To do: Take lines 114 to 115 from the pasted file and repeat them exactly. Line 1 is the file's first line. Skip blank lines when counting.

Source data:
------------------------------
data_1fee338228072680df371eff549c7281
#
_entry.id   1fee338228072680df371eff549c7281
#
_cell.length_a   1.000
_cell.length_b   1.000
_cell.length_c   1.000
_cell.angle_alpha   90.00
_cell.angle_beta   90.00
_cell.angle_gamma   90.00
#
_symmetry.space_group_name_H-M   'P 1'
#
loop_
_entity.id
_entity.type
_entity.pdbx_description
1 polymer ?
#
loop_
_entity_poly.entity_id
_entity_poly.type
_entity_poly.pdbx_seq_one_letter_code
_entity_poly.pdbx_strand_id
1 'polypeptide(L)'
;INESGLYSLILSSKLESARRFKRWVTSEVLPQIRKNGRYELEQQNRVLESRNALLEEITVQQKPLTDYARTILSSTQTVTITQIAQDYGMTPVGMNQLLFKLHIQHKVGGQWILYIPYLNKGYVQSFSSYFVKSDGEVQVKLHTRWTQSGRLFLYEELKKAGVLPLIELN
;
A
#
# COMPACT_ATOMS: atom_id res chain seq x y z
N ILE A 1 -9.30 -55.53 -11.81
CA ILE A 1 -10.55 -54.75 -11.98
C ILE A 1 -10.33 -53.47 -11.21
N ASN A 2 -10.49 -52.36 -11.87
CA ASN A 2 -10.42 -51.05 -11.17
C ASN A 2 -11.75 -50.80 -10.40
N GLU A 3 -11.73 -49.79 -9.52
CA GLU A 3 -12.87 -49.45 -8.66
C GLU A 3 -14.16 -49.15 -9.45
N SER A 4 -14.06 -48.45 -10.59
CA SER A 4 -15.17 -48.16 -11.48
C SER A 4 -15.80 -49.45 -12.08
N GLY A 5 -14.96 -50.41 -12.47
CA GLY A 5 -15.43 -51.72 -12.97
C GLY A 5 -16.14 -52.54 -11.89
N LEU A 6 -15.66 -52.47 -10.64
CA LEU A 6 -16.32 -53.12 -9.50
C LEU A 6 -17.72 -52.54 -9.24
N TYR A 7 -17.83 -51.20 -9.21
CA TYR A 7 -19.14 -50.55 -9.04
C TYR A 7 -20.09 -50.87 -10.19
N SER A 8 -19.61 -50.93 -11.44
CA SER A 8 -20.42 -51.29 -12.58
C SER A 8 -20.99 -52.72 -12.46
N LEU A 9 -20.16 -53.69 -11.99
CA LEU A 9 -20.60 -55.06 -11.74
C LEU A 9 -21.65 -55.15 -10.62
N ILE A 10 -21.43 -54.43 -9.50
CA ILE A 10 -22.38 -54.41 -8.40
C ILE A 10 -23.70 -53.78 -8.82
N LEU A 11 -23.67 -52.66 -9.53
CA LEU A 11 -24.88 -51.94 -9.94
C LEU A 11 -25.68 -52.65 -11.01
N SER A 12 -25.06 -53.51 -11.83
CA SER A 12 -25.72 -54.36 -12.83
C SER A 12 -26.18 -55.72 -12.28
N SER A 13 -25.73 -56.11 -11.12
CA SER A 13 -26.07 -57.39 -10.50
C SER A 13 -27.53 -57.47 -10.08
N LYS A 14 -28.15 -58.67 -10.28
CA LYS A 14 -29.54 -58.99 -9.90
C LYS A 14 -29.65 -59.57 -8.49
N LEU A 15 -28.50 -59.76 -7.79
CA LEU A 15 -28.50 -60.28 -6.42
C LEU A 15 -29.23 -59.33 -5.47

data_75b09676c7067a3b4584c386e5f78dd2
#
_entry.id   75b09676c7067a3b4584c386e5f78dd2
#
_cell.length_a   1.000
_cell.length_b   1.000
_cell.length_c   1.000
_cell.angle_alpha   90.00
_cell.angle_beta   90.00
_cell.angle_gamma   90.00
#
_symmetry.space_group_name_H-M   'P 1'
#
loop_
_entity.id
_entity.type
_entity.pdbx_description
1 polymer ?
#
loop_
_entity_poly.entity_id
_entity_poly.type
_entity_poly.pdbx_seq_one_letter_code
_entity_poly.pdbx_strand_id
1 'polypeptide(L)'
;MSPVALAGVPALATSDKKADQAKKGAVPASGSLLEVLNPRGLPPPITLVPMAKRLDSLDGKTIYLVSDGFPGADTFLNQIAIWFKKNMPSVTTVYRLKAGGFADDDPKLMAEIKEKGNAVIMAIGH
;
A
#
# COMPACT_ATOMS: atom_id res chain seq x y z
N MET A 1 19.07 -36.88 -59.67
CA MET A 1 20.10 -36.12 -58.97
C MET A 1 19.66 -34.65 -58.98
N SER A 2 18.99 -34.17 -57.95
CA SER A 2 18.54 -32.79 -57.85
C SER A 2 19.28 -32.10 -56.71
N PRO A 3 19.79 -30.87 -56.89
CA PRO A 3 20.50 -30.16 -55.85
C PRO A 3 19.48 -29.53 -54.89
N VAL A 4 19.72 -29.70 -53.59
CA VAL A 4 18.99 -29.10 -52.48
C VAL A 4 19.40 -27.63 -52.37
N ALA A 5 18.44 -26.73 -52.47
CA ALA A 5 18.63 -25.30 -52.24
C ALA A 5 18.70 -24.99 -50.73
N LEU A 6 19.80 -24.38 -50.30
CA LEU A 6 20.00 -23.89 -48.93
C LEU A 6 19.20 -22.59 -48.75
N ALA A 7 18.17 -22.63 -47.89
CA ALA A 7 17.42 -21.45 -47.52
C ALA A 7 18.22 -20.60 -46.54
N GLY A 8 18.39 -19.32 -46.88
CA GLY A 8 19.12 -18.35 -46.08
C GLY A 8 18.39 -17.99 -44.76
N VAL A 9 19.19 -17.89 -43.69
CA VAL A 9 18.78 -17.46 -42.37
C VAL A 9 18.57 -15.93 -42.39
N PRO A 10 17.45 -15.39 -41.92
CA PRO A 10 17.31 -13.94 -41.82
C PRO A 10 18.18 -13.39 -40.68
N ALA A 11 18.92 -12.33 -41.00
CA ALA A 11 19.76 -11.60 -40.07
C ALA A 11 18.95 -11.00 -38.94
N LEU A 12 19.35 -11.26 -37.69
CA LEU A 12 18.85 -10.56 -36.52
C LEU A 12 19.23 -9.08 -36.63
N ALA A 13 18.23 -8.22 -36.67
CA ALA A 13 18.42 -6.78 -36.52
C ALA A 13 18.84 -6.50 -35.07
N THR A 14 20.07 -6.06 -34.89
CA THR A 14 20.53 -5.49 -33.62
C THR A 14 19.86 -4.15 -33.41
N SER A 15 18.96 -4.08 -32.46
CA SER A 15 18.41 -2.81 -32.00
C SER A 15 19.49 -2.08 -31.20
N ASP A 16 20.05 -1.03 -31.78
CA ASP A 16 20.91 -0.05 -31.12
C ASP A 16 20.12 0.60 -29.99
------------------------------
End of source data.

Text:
C PRO A 3 19.48 -29.53 -54.89
N VAL A 4 19.72 -29.70 -53.59